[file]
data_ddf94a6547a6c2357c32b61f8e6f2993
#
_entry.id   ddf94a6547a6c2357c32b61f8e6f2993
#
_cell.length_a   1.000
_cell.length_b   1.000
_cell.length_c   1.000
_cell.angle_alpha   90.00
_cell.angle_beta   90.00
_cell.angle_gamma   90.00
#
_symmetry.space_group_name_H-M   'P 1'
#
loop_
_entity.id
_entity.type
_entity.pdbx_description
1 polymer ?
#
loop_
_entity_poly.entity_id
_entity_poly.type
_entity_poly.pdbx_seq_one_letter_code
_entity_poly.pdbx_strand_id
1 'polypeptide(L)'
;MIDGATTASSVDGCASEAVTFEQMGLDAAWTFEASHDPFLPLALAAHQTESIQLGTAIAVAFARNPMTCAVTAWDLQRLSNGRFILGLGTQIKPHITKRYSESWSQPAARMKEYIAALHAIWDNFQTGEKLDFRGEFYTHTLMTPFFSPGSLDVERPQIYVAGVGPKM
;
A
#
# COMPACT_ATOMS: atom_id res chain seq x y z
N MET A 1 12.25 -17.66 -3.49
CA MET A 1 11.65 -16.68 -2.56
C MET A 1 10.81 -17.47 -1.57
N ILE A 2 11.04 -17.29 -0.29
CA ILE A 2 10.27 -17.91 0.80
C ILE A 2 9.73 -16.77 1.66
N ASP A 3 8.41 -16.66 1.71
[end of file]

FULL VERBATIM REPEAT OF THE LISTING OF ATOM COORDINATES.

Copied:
data_ddf94a6547a6c2357c32b61f8e6f2993
#
_entry.id   ddf94a6547a6c2357c32b61f8e6f2993
#
_cell.length_a   1.000
_cell.length_b   1.000
_cell.length_c   1.000
_cell.angle_alpha   90.00
_cell.angle_beta   90.00
_cell.angle_gamma   90.00
#
_symmetry.space_group_name_H-M   'P 1'
#
loop_
_entity.id
_entity.type
_entity.pdbx_description
1 polymer ?
#
loop_
_entity_poly.entity_id
_entity_poly.type
_entity_poly.pdbx_seq_one_letter_code
_entity_poly.pdbx_strand_id
1 'polypeptide(L)'
;MIDGATTASSVDGCASEAVTFEQMGLDAAWTFEASHDPFLPLALAAHQTESIQLGTAIAVAFARNPMTCAVTAWDLQRLSNGRFILGLGTQIKPHITKRYSESWSQPAARMKEYIAALHAIWDNFQTGEKLDFRGEFYTHTLMTPFFSPGSLDVERPQIYVAGVGPKM
;
A
#
# COMPACT_ATOMS: atom_id res chain seq x y z
N MET A 1 12.25 -17.66 -3.49
CA MET A 1 11.65 -16.68 -2.56
C MET A 1 10.81 -17.47 -1.57
N ILE A 2 11.04 -17.29 -0.29
CA ILE A 2 10.27 -17.91 0.80
C ILE A 2 9.73 -16.77 1.66
N ASP A 3 8.41 -16.66 1.71